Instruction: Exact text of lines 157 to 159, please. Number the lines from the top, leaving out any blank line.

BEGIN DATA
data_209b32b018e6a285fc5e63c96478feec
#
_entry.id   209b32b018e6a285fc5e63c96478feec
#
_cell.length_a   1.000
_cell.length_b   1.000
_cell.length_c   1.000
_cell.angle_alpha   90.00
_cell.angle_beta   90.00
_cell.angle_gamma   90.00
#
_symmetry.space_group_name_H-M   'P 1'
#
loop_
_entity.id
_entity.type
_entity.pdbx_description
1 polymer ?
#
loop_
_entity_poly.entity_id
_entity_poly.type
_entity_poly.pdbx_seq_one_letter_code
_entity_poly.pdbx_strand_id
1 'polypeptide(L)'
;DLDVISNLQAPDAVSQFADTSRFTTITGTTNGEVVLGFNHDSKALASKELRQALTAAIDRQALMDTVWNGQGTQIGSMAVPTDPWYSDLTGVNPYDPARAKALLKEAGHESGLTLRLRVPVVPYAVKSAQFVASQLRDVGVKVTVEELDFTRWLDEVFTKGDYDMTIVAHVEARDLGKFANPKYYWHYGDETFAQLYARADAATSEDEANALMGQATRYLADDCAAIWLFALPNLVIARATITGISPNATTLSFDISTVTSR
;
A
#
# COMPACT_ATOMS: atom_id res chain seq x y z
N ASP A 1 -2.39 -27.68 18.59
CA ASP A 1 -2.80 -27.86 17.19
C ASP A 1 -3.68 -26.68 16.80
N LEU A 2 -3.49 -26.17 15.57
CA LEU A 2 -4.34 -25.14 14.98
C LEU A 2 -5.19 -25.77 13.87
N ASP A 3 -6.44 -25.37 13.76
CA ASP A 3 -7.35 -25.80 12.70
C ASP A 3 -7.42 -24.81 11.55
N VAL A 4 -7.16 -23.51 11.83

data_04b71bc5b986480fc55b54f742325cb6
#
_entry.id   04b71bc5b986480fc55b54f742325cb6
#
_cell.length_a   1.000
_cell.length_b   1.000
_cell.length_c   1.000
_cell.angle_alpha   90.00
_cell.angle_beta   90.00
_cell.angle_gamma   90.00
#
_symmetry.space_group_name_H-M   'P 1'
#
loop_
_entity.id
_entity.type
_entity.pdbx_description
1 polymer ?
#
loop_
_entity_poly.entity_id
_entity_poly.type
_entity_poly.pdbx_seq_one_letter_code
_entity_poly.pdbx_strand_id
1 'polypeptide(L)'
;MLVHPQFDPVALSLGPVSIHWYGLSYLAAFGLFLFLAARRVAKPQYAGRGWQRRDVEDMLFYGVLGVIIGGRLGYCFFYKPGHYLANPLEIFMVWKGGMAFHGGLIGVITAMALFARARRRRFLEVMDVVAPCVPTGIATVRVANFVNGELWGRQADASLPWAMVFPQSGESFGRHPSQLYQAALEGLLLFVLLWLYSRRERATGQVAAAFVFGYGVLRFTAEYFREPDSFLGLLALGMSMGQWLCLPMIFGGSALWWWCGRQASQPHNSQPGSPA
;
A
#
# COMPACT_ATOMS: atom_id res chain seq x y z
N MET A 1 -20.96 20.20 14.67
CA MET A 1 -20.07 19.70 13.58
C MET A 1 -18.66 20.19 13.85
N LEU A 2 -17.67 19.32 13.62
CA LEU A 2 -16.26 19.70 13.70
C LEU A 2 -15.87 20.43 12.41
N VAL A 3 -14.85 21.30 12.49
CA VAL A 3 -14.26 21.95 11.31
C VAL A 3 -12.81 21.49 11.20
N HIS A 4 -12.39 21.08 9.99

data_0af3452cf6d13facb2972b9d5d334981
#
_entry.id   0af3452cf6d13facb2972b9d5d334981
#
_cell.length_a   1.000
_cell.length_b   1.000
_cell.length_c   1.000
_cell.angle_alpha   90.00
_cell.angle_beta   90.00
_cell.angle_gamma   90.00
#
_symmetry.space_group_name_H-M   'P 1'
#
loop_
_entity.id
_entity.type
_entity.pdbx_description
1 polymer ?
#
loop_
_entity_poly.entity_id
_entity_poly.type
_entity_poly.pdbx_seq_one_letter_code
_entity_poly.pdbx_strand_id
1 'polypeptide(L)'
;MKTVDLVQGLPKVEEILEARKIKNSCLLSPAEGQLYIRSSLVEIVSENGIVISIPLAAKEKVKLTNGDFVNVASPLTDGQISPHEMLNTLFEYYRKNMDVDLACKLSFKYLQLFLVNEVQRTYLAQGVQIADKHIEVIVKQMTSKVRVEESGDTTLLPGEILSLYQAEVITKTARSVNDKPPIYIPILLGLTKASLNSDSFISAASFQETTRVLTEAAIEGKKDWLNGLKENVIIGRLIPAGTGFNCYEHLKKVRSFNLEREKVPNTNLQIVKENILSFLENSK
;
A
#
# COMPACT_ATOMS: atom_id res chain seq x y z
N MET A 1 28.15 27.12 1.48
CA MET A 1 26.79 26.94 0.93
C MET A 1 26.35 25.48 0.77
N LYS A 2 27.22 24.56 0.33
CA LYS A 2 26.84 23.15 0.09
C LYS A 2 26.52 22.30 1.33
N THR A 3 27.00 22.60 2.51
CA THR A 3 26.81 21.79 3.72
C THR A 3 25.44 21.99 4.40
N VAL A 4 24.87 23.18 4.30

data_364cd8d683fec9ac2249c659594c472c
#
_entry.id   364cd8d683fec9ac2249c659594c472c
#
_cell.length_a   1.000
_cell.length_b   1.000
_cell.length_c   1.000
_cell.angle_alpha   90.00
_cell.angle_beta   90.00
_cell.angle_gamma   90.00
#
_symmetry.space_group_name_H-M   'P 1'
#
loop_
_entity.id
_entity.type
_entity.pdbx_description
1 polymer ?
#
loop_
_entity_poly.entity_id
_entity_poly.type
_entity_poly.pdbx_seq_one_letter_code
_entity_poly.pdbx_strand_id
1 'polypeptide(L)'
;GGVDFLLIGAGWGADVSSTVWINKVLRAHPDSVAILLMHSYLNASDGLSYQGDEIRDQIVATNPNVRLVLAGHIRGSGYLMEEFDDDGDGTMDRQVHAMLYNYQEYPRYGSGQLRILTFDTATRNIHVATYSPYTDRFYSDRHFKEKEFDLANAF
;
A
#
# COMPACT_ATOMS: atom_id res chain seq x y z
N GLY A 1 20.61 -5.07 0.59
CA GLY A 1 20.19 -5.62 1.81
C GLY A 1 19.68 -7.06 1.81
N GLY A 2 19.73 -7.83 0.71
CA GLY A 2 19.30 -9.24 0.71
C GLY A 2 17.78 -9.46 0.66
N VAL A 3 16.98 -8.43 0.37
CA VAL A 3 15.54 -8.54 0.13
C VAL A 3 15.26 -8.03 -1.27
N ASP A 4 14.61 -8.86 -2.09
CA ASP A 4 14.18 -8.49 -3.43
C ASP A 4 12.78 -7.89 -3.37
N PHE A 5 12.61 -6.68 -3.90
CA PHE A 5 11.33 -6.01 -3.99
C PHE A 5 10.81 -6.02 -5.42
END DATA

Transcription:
N VAL A 3 16.98 -8.43 0.37
CA VAL A 3 15.54 -8.54 0.13
C VAL A 3 15.26 -8.03 -1.27